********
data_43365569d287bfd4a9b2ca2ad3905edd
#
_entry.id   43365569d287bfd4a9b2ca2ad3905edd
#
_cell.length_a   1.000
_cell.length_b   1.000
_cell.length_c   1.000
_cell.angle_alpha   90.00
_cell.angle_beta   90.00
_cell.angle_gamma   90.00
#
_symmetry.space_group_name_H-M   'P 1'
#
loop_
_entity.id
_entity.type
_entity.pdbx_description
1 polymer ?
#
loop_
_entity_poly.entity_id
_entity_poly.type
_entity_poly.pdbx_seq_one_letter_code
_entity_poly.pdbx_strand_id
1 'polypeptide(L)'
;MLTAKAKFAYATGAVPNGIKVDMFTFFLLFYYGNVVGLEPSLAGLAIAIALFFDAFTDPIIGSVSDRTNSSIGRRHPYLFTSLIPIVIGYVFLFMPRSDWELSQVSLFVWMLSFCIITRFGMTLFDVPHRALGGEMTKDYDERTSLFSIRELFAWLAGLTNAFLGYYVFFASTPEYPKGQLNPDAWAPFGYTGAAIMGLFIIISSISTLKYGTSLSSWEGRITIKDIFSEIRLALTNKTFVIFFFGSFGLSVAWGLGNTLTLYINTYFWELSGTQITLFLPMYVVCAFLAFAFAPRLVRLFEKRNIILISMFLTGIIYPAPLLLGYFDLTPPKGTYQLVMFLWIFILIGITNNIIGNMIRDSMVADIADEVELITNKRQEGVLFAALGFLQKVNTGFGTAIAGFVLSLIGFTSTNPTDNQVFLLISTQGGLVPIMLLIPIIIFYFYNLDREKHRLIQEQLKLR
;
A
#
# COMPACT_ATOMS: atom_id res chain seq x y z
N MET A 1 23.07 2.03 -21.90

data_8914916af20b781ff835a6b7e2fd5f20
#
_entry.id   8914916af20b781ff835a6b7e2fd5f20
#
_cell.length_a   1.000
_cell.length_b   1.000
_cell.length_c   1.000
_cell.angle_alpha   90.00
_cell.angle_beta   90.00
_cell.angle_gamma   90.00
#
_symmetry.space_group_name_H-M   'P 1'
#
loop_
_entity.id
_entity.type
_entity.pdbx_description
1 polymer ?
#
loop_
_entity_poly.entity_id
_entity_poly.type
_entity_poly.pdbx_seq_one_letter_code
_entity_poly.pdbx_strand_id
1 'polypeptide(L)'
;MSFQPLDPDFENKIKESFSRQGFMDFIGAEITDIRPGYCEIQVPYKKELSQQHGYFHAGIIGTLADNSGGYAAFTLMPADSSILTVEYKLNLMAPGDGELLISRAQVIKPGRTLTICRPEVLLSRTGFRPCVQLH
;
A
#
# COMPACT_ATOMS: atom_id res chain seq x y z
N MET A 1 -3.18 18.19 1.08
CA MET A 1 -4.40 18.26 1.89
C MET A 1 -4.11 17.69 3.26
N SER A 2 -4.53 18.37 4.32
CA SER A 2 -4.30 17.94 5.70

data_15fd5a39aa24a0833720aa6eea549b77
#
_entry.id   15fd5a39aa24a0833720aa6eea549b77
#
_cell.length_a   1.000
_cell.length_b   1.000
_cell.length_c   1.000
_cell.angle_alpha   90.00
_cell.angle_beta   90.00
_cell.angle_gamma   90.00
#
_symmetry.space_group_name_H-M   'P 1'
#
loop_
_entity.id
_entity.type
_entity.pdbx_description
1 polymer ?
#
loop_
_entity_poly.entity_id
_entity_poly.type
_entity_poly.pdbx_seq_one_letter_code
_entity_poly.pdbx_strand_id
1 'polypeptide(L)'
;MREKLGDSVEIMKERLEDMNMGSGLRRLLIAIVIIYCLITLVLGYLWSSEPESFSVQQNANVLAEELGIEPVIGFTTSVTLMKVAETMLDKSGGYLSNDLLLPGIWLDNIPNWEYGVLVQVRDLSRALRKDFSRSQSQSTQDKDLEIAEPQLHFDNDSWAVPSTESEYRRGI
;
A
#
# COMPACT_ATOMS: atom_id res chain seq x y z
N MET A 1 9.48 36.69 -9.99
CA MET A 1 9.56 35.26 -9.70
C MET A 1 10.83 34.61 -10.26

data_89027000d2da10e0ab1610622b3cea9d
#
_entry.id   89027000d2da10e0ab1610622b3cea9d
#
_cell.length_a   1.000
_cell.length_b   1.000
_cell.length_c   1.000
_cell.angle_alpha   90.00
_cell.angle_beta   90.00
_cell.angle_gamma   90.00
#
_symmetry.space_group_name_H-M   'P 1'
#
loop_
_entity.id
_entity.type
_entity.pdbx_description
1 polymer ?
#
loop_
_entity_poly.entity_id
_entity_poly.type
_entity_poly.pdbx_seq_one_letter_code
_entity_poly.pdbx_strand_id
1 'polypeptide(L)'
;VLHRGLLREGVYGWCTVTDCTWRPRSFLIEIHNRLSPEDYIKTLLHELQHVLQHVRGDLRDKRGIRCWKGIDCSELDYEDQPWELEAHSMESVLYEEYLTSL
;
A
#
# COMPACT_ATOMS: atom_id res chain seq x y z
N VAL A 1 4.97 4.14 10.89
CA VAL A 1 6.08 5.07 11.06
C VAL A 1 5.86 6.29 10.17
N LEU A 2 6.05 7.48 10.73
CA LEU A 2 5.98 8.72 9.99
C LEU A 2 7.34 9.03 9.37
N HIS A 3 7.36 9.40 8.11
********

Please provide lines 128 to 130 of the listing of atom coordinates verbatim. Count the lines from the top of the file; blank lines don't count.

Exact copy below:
#
# COMPACT_ATOMS: atom_id res chain seq x y z
N VAL A 1 4.97 4.14 10.89